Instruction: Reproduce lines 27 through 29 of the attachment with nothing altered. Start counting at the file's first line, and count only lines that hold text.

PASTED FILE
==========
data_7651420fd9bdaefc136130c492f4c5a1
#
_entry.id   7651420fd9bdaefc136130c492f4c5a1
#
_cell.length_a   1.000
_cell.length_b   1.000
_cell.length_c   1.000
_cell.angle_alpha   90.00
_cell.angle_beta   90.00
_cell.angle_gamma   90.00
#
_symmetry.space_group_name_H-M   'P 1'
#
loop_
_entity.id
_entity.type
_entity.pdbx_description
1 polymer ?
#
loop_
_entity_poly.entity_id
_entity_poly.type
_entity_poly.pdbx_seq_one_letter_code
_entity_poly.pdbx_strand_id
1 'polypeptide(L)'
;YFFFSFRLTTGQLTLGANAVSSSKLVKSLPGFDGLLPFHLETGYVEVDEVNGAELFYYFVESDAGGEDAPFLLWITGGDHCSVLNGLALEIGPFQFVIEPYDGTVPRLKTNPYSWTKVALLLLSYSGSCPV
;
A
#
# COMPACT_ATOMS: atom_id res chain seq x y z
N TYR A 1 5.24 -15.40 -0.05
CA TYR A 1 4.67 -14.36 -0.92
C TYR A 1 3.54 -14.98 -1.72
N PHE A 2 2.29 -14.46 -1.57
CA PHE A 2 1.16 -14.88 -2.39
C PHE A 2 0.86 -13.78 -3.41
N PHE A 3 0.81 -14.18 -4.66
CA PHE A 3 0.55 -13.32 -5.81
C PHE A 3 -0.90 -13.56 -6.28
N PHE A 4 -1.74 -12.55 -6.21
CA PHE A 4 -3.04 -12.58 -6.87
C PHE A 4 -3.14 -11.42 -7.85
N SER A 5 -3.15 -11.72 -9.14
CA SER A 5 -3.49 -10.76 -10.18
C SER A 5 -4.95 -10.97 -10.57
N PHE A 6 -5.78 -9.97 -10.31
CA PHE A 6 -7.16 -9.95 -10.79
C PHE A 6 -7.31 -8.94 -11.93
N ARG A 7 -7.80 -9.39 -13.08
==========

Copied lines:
;
A
#